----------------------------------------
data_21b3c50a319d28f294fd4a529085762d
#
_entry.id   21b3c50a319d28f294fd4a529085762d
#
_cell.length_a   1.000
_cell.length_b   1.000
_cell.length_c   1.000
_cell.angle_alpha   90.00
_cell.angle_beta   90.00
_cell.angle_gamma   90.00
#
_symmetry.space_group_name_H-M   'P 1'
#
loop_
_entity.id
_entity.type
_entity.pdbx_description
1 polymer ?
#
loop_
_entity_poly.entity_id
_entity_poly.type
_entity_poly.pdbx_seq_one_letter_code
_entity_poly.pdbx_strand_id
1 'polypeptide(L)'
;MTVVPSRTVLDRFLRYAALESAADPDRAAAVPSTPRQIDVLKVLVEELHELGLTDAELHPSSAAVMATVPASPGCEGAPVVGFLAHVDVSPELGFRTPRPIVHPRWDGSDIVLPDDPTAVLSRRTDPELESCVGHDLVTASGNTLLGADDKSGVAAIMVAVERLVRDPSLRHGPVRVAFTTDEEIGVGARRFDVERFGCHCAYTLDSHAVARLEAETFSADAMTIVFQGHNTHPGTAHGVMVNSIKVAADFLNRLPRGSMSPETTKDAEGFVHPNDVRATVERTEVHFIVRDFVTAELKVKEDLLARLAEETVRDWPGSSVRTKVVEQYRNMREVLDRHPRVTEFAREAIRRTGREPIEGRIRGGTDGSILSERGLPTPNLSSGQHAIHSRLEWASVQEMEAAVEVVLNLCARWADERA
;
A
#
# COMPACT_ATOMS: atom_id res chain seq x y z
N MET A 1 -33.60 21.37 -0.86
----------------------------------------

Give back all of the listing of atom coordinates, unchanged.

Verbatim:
data_21b3c50a319d28f294fd4a529085762d
#
_entry.id   21b3c50a319d28f294fd4a529085762d
#
_cell.length_a   1.000
_cell.length_b   1.000
_cell.length_c   1.000
_cell.angle_alpha   90.00
_cell.angle_beta   90.00
_cell.angle_gamma   90.00
#
_symmetry.space_group_name_H-M   'P 1'
#
loop_
_entity.id
_entity.type
_entity.pdbx_description
1 polymer ?
#
loop_
_entity_poly.entity_id
_entity_poly.type
_entity_poly.pdbx_seq_one_letter_code
_entity_poly.pdbx_strand_id
1 'polypeptide(L)'
;MTVVPSRTVLDRFLRYAALESAADPDRAAAVPSTPRQIDVLKVLVEELHELGLTDAELHPSSAAVMATVPASPGCEGAPVVGFLAHVDVSPELGFRTPRPIVHPRWDGSDIVLPDDPTAVLSRRTDPELESCVGHDLVTASGNTLLGADDKSGVAAIMVAVERLVRDPSLRHGPVRVAFTTDEEIGVGARRFDVERFGCHCAYTLDSHAVARLEAETFSADAMTIVFQGHNTHPGTAHGVMVNSIKVAADFLNRLPRGSMSPETTKDAEGFVHPNDVRATVERTEVHFIVRDFVTAELKVKEDLLARLAEETVRDWPGSSVRTKVVEQYRNMREVLDRHPRVTEFAREAIRRTGREPIEGRIRGGTDGSILSERGLPTPNLSSGQHAIHSRLEWASVQEMEAAVEVVLNLCARWADERA
;
A
#
# COMPACT_ATOMS: atom_id res chain seq x y z
N MET A 1 -33.60 21.37 -0.86